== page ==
On May 9, Pic Mobert Chief and Council signed the BCR supporting the signing of the Master Education Agreement. Representatives from Ontario, Shirley Carder and Bryon Brissard and Education Negotiator Tracey O’Donnell, joined Chief Wayne Sabourin and council along with Anishinabek Nation Deputy Grand Council Chief Glen Hare.

By Marci Becking

Earlier this month, Pic Mobert First Nation joined 11 other Anishinabek Nation communities and submitted a band council resolution in support of signing the Master Education Agreement with Ontario in August.

Georgina Island, Aamjiwnaang, Biitigong Nishnaabeg, Aundeck Omni Kaning, Biinjitiwaabik Zaaging Anishnaabek, Chippewas of Rama, Wahnapitae, Munsee Delaware, Nipissing, Wasauksing and Atikameksheng Anishnawbek have also submitted BCRs to move forward in education with the Master Education Agreement (MEA).  Other First Nations are scheduled to send their BCRs as well.

Aamjiwnaang Chief Joanne Rogers says that she is excited with the opportunity the MEA will bring to her community.

“The MEA will give our Elders as well as our whole community resources [and the] opportunity to be involved in Aamjiwnaang’s school curriculum,” says Chief Rogers.  “That to me is the best thing to happen ever!  We now have the opportunity to say what we feel our children should be learning [for example] to know about our treaties and who we are and also to work in partnership with the Lambton Kent School Board.”

Nipissing First Nation Chief Scott McLeod says in signing of this historic agreement, the MEA ensures that Nipissing First Nation students will receive additional supports and resources, both financial and academic, so that they are successful in their education career.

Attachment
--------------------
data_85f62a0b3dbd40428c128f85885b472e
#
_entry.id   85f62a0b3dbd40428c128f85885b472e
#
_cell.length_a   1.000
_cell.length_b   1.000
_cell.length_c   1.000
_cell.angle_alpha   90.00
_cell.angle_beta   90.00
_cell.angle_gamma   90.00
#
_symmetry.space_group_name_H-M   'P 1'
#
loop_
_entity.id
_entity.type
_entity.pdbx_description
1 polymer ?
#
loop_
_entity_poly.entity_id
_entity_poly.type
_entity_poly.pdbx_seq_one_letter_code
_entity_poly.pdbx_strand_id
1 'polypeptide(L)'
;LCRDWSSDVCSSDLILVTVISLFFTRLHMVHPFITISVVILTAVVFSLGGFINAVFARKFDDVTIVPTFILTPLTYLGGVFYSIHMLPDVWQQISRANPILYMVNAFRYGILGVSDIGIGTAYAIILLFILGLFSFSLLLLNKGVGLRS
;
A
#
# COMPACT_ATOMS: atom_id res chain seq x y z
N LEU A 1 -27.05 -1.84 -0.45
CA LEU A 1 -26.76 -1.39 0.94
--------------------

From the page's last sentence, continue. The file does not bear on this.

“Nbisiing Secondary School will also benefit from additional funding to expand programming and continued curriculum development,” says Chief McLeod.  “A cooperative, collaborative relationship with our local school boards will enhance student success and student well-being.”

Chief Donna Big Canoe of Georgina Island agrees.

“The MEA will shift our relationship with our local school board from an arrangement to a partnership where we are formally and equally recognized for our role in educating our children,” says Chief Big Canoe.  “Further, it will formally identify the alignment of services and transitions between our First Nation School and provincial schools and ensure our First Nation perspectives are recognized and honoured in those schools.  We are glad now that funds have been secured for future generations and committed to meet the needs of our children throughout their education.”

The Master Education Agreement aims to incorporate First Nations history and culture into provincial curriculum and support the development of new curriculum and resources for teachers.  There will also be a co-creation of curriculum and pedagogy with the communities who are included in the Anishinabek Education System.  The curriculum and pedagogy will be more compatible with First Nations learning patterns that can be delivered in both on-reserve schools and provincial schools.

The MEA will address practical education issues between First Nations and Ontario to support transferability of students between education systems and to support student achievements. The AES will work to develop coordinated and consistent access for First Nation educators and administrators in the on-reserve schools to provincial professional development opportunities and other support services.